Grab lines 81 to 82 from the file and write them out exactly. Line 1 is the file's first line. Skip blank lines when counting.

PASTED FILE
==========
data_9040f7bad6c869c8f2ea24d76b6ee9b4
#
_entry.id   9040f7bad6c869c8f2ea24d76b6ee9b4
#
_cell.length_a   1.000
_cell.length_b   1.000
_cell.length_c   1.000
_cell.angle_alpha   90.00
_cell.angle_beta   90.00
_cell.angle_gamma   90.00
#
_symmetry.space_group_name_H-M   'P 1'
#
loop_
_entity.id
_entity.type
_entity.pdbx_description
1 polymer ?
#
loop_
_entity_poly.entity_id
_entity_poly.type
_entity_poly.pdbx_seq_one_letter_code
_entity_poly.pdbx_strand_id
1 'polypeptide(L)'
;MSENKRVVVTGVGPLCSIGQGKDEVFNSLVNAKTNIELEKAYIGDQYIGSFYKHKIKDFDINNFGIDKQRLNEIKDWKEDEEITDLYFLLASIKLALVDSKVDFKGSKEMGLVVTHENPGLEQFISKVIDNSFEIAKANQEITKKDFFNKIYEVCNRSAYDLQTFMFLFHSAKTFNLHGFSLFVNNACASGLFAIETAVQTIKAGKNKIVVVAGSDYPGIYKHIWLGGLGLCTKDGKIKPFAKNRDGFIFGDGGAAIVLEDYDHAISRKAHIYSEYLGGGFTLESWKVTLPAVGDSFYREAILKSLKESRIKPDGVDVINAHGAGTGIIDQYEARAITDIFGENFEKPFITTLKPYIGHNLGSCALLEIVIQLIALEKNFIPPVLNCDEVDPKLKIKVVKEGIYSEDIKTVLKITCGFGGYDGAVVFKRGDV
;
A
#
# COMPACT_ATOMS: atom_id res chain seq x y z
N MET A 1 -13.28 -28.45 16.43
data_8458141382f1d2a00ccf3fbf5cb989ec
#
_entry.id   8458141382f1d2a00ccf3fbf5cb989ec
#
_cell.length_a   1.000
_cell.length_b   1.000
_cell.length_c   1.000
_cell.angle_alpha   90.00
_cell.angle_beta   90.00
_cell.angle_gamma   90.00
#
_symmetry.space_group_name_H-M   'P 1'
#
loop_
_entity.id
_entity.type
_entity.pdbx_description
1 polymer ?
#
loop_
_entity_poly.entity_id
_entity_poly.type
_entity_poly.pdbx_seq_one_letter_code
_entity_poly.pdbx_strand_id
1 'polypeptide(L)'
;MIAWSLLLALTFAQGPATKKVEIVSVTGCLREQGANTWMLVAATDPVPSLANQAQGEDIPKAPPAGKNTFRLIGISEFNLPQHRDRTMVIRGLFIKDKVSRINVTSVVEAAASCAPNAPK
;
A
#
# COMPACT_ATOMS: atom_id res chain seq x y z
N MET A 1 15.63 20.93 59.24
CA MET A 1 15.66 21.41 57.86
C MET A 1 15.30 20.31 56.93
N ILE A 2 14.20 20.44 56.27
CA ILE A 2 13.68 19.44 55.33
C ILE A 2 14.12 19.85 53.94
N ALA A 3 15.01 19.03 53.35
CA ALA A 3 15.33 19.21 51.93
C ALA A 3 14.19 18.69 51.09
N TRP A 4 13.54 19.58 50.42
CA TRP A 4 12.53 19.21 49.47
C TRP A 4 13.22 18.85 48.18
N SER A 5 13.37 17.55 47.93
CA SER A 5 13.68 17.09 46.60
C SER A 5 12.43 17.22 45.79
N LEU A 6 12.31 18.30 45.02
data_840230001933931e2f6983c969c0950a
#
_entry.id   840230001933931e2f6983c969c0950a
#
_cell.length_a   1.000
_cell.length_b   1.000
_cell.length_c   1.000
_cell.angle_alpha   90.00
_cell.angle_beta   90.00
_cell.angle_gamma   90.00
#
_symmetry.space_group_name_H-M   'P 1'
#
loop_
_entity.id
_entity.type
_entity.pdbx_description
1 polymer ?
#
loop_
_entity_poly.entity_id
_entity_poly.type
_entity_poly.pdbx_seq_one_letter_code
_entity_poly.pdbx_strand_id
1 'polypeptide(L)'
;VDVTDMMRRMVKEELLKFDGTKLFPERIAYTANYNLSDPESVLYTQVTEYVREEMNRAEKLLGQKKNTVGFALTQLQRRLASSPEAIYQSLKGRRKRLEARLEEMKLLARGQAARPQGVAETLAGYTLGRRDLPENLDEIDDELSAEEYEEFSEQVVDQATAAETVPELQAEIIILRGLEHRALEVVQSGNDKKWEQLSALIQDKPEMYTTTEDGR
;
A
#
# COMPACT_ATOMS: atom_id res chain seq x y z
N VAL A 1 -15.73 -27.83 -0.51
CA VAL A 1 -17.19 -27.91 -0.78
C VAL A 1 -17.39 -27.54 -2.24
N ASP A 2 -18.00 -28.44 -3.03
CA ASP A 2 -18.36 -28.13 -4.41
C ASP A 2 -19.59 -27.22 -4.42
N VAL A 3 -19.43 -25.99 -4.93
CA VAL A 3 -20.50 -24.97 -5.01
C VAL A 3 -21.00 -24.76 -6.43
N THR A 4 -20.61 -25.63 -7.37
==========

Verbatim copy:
#
_cell.length_a   1.000